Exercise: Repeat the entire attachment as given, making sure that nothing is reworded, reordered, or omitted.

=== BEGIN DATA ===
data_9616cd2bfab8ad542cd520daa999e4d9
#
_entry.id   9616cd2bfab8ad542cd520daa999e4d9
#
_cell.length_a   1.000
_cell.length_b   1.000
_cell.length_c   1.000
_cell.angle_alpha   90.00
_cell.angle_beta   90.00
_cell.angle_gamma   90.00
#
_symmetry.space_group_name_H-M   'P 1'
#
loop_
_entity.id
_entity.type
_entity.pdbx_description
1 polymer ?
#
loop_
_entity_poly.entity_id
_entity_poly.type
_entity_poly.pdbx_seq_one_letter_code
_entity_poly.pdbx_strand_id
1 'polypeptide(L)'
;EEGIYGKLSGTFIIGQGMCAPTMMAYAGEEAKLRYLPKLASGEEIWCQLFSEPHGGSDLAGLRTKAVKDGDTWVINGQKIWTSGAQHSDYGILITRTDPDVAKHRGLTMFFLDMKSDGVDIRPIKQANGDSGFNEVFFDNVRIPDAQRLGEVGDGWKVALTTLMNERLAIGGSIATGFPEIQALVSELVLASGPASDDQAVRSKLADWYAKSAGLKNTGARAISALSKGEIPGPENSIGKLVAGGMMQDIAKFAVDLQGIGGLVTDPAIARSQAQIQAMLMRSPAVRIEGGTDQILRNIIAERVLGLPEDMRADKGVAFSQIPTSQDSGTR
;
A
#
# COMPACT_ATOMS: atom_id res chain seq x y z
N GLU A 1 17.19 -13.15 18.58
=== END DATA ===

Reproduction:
data_9616cd2bfab8ad542cd520daa999e4d9
#
_entry.id   9616cd2bfab8ad542cd520daa999e4d9
#
_cell.length_a   1.000
_cell.length_b   1.000
_cell.length_c   1.000
_cell.angle_alpha   90.00
_cell.angle_beta   90.00
_cell.angle_gamma   90.00
#
_symmetry.space_group_name_H-M   'P 1'
#
loop_
_entity.id
_entity.type
_entity.pdbx_description
1 polymer ?
#
loop_
_entity_poly.entity_id
_entity_poly.type
_entity_poly.pdbx_seq_one_letter_code
_entity_poly.pdbx_strand_id
1 'polypeptide(L)'
;EEGIYGKLSGTFIIGQGMCAPTMMAYAGEEAKLRYLPKLASGEEIWCQLFSEPHGGSDLAGLRTKAVKDGDTWVINGQKIWTSGAQHSDYGILITRTDPDVAKHRGLTMFFLDMKSDGVDIRPIKQANGDSGFNEVFFDNVRIPDAQRLGEVGDGWKVALTTLMNERLAIGGSIATGFPEIQALVSELVLASGPASDDQAVRSKLADWYAKSAGLKNTGARAISALSKGEIPGPENSIGKLVAGGMMQDIAKFAVDLQGIGGLVTDPAIARSQAQIQAMLMRSPAVRIEGGTDQILRNIIAERVLGLPEDMRADKGVAFSQIPTSQDSGTR
;
A
#
# COMPACT_ATOMS: atom_id res chain seq x y z
N GLU A 1 17.19 -13.15 18.58